The Politics of Racial Reparations
Publication Year: 2007
Ever since the unfulfilled promise of “forty acres and a mule,” America has consistently failed to confront the issue of racial injustice. Exploring why America has failed to compensate Black Americans for the wrongs of slavery, Long Overdue provides a history of the racial reparations movement and shows why it is an idea whose time has come.
Martin Luther King, Jr., remarked in his “I Have a Dream” speech that America has given Black citizens a "bad check" marked “insufficient funds.” Yet apart from a few Black nationalists, the call for reparations has been peripheral to Black policy demands. Charles P. Henry examines Americans’unwillingness to confront this economic injustice, and crafts a skillful moral, political, economic, and historical argument for African American reparations, focusing on successful political cases.
In the wake of recent successes in South Africa and New Zealand, new models for reparations have recently found traction in a number of American cities and states, from Dallas to Baltimore and Virginia to California. By looking at other dispossessed groups — Native Americans, Holocaust survivors, and Japanese internment victims in the 1940s — Henry shows how some groups have won the fight for reparations.
As Hurricane Katrina made apparent, the legacy of racial segregation and economic disadvantage is never far below the surface in America. Long Overdue provides an up-to-date survey of the political and legislative efforts that are now breaking the surface to move reparations into the heart of our national discussion about race.
Published by: NYU Press
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Up to a few years ago, I had no interest in writing about reparations.Vernon E. Jordan Jr., an African American Washington power broker, former civil rights leader, and lawyer, was on my campus promoting his then just-released memoir, Vernon Can Read! During the question-and-answer session, someone asked what he thought about the issue...
Introduction: Insufficient Funds
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On May 16, 1997, President Bill Clinton offered the following apology:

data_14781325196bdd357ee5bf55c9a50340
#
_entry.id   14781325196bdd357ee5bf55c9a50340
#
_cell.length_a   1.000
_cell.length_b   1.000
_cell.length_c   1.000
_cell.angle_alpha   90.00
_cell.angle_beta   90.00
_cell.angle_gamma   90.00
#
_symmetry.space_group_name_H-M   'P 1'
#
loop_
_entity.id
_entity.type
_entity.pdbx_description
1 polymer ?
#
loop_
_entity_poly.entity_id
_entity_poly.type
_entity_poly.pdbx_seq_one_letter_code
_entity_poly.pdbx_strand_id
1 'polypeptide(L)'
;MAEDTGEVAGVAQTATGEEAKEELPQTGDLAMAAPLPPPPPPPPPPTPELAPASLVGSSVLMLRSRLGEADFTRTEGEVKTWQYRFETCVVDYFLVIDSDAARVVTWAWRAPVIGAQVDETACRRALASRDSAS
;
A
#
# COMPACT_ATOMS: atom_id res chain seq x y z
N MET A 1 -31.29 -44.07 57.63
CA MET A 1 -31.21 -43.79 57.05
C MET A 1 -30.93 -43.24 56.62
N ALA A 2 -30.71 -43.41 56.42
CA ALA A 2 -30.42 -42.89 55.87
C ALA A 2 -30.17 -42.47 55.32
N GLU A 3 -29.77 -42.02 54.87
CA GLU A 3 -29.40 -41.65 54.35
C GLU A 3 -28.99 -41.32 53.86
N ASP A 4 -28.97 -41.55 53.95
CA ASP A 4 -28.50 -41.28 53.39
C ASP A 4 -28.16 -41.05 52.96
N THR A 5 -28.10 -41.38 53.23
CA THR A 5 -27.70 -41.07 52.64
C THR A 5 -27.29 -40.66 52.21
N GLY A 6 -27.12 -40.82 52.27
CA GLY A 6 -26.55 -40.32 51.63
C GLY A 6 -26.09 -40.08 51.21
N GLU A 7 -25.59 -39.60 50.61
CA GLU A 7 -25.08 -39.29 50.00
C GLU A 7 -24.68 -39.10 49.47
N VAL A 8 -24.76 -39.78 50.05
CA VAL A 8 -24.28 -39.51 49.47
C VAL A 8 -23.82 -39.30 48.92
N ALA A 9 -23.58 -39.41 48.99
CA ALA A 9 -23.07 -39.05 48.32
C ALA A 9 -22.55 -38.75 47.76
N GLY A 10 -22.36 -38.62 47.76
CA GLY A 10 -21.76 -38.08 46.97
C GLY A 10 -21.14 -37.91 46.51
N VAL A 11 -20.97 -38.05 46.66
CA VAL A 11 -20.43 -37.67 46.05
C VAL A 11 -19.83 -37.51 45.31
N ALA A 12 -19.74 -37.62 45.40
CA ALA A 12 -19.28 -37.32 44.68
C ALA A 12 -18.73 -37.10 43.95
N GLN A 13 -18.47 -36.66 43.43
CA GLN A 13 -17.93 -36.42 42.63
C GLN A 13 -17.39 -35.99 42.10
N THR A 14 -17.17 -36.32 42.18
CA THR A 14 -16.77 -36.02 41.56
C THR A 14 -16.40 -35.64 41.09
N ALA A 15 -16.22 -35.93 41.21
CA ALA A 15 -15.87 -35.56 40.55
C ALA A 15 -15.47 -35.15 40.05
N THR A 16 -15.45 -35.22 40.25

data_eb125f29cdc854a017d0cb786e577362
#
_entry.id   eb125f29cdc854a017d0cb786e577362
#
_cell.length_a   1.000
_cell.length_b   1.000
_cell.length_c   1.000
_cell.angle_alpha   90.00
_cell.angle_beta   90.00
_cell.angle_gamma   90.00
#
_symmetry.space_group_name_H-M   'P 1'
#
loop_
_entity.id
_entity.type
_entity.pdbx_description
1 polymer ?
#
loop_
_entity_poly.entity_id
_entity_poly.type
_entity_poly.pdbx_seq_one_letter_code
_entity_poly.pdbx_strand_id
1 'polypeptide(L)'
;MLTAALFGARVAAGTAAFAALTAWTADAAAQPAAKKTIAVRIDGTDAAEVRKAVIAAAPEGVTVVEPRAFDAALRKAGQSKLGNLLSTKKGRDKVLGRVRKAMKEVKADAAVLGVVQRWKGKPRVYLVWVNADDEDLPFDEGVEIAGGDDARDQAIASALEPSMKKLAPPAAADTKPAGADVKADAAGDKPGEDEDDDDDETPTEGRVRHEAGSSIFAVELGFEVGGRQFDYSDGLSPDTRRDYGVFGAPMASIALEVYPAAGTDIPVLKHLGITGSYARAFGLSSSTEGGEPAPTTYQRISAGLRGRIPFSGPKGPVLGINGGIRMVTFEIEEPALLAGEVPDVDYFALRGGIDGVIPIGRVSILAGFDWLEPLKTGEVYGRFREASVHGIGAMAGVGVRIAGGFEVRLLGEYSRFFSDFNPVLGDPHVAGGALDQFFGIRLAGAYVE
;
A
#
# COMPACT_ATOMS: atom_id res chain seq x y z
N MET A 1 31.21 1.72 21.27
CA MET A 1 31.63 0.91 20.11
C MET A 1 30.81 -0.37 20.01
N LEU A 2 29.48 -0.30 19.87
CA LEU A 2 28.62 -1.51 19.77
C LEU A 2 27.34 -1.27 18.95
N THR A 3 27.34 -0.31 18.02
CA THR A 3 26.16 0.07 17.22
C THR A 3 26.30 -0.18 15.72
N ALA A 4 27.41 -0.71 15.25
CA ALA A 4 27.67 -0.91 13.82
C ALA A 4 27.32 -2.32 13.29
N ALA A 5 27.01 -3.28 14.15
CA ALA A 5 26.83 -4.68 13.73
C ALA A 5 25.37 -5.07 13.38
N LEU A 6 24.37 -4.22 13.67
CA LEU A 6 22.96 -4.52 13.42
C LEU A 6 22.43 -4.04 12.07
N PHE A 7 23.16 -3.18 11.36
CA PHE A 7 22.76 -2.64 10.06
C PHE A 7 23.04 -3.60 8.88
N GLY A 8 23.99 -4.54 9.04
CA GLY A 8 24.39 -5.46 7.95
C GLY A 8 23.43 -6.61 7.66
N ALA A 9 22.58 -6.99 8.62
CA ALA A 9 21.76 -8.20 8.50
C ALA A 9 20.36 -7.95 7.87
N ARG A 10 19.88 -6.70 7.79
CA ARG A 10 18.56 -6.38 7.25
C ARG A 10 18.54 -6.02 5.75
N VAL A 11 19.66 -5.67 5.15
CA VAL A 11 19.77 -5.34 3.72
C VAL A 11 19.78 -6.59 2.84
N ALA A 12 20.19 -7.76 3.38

The United States government did something that was wrong, deeply, profoundly, morally wrong. It was an outrage to our commitment to integrity and equality for all our citizens. We can end the silence. We can stop turning our head away. ...
1. A Political and Legal History of Reparations and Race Relations
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Beyond the apologies that have been made, such as they are, it is important to understand the political history of race relations and reparation in this country. The U.S. government has never convened anything resembling a truth and reconciliation commission to re-...
2. From Forty Acres to “We Must Have Our Money”: Reparations from Antebellum to Civil Rights America
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Sometime in September 1850, a group of slaves escaped from Maryland and were known to be “lurking” near the village of Christiana in Lancaster County, Pennsylvania. Their owner, Edward Gorsuch, a citizen of Maryland, came to Philadelphia to obtain, from a commissioner of the court, warrants for their arrest. ...
3. A Winning Case: Comparing the Rosewood and Greenwood Reparations Claims
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The two best-known claims for African American reparations involve well-established Black communities in the South (Rosewood, Florida) and the Southwest (the Greenwood section of Tulsa, Oklahoma). The two communities were destroyed by neighboring Whites at roughly...
4. The Contemporary Debate: The Legacy of Slavery and the Antireparations Movement
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We live in an age of apology. International apologies include Queen Elizabeth’s apology to and reparations for New Zealand’s Maoris for British-initiated nineteenth-century race wars, French President Jacques Chirac’s recognition of French complicity in the deportation of...
5. Reparations Go Global: Pan Africanism and the World Conference against Racism
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It is not surprising that the failure of the national political system to study or seriously discuss the issue of reparations would lead activists to internationalize the debate. After all, obstacles or roadblocks in politics are often overcome by widening the circle of conflict,1 and con-...
6. A True Revolution of Values: Changing the Culture and Politics of Reparations
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In 1978, President Jimmy Carter created the President’s Commission on the Holocaust, which was chaired by Nobel laureate and Holocaust survivor Elie Wiesel. The commission prepared a report for the president in which it recommended the establishment of a “living memorial” to the Holocaust. ...
Epilogue: We Are American: The Aftermath of Hurricane Katrina
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Beyond the horrific images of people screaming for help from rooftops, dead bodies floating down main streets, and armed police officers turning back people trying to flee the floodwaters, one declarative statement stands out in the aftermath of Hurricane Katrina: “We are Americans.”1 ...
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About the Author
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Charles P. Henry is Professor of African American Studies at the University of California at Berkeley. He also is the author of Ralph Bunche: Model Negro or American Other? and editor of Ralph J. Bunche: Selected Speeches and Writings and Foreign Policy and the Black (Inter)national...
Page Count: 272
Publication Year: 2007